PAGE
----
Some technologies attract a “love it or hate it” response.
Bluetooth doesn’t seem to be one of those, because many of us have a love and hate relationship with it.
It’s incredibly useful when it works well, but at other times it makes you wonder why you didn’t just use a simple, old-fashioned cable instead – when your keyboard stops typing in the middle of a vital message, for example, or every time your headphones demand to be paired yet again.
Bluetooth has had its fair share of security scares, too, not least because one end of a Bluetooth connection is often a low-cost, low-power, low-budget device that doesn’t have a lot of budget or processing power available for cryptography and security.
As you can imagine, for a device such as a wireless headset, which may end up sending and receiving a complete record of all your phone calls, Zoom meetings and online chats, strong encryption is important.
Otherwise, anyone who could sniff out your Bluetooth signals (or set up a rogue Bluetooth receiver in a cupboard or under the table to record your data for later) could listen in to your business and personal life.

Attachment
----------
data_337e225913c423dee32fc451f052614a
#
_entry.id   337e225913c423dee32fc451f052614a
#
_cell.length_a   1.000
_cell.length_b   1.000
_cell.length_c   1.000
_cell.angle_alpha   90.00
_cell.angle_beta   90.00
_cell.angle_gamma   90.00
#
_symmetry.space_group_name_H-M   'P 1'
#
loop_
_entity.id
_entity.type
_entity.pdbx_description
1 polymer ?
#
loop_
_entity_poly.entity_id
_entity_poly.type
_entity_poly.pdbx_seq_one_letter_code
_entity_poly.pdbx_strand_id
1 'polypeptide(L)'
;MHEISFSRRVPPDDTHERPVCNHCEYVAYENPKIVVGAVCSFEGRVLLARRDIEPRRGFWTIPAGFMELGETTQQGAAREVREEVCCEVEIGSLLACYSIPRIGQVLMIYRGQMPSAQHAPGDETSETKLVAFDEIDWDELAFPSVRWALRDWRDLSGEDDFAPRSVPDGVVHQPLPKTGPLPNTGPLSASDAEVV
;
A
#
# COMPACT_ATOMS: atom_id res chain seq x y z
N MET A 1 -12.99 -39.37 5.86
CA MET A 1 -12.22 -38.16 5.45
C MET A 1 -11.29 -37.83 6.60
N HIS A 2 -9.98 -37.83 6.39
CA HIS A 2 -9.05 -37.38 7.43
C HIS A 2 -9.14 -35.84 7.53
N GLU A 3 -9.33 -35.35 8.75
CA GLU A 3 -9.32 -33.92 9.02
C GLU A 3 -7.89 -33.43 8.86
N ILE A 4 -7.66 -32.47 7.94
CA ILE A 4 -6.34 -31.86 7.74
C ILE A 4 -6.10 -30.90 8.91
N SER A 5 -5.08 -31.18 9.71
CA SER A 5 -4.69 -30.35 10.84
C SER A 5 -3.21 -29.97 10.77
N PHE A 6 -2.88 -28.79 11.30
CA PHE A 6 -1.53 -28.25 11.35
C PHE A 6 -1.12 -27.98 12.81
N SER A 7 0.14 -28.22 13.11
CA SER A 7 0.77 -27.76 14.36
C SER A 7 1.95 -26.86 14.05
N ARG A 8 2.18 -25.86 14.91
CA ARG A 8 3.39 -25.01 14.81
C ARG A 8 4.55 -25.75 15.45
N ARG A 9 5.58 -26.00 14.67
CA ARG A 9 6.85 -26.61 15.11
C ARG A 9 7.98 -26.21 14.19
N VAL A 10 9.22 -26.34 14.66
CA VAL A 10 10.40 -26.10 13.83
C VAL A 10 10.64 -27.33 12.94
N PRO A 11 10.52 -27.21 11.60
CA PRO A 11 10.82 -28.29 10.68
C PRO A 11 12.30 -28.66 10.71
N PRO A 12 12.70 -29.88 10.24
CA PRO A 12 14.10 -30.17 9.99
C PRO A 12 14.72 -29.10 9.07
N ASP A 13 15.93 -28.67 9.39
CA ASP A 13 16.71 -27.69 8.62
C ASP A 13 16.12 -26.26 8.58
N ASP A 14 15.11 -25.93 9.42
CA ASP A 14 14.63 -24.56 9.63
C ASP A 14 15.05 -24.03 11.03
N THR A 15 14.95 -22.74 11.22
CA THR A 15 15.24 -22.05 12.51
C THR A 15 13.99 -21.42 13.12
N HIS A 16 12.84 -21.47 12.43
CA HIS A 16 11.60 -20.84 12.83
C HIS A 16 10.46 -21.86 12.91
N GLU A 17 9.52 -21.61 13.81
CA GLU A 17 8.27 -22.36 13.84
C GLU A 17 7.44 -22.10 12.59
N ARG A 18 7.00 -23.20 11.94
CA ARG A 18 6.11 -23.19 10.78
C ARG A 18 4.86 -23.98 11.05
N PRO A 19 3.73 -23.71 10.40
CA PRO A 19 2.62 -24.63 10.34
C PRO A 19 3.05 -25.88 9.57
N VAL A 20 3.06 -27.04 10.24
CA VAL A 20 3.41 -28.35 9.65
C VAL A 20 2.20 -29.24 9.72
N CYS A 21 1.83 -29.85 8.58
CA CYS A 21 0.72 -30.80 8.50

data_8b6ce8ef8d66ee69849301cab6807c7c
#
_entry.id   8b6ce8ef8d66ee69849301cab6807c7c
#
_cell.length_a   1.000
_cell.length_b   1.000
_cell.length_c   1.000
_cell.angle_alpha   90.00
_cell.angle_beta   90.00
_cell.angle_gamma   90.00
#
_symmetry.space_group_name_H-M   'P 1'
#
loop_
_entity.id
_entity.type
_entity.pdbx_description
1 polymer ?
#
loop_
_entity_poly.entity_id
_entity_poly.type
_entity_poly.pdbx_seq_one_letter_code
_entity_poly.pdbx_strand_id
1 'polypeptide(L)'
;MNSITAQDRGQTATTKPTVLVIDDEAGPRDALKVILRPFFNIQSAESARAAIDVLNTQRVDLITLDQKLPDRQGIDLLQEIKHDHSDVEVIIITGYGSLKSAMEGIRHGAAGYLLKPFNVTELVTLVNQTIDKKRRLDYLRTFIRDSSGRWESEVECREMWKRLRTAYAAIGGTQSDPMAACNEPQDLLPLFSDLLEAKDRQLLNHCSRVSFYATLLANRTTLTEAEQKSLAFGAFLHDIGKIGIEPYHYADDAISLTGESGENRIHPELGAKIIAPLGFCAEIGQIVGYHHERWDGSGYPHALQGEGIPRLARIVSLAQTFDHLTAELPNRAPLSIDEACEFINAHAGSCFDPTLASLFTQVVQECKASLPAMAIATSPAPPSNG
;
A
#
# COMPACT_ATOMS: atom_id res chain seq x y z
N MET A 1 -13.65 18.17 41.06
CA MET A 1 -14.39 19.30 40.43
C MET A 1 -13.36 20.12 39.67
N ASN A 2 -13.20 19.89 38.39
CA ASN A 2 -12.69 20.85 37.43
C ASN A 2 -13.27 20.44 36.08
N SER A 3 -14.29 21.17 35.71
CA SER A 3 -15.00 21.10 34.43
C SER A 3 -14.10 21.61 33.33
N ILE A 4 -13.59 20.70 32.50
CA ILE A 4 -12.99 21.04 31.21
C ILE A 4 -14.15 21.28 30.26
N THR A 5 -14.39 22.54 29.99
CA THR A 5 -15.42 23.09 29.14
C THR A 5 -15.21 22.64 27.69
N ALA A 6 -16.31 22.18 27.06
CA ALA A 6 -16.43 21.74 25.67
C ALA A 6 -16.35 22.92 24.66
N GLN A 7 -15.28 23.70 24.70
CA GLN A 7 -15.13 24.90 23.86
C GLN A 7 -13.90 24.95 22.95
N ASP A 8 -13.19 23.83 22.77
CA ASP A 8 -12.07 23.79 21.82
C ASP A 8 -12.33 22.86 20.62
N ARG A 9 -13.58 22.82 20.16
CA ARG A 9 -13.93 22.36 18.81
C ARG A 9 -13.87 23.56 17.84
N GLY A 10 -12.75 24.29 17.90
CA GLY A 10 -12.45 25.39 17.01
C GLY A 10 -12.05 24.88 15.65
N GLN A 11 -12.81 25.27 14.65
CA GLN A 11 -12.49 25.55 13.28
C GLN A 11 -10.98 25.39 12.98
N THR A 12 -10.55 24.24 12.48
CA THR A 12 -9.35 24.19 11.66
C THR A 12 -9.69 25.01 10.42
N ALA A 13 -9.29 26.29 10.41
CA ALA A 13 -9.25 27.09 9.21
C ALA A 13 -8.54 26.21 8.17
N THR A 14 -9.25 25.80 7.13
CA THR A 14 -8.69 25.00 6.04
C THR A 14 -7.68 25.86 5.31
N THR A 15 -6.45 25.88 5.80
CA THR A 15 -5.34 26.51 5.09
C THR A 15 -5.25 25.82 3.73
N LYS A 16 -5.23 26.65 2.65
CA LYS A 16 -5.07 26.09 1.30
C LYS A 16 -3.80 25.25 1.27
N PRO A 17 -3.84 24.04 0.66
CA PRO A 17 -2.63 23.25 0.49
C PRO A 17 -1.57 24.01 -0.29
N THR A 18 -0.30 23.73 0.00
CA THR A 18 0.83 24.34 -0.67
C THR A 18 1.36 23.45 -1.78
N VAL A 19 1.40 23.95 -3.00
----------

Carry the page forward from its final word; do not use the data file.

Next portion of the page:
Bluetooth does support encrypted connections, but by default the encryption process doesn’t provide what’s known as “forward secrecy”.
Forwards secrecy is perhaps better understood as “backward secrecy” – in a system that offers it, there’s no point in someone who hasn’t yet hacked your master password – the one that you chose on day one – keeping recordings of your messages.
But if you don’t have forward secrecy, then an attacker who has a recording of your last year’s worth of encrypted phone calls might as well hold onto them indefinitely.
If ever they manage to get hold of your original master password, any time in the future, they can go back to the start of their recorded data and roll forward through all of your scrambled data, decrypting every message or conversation in their stash.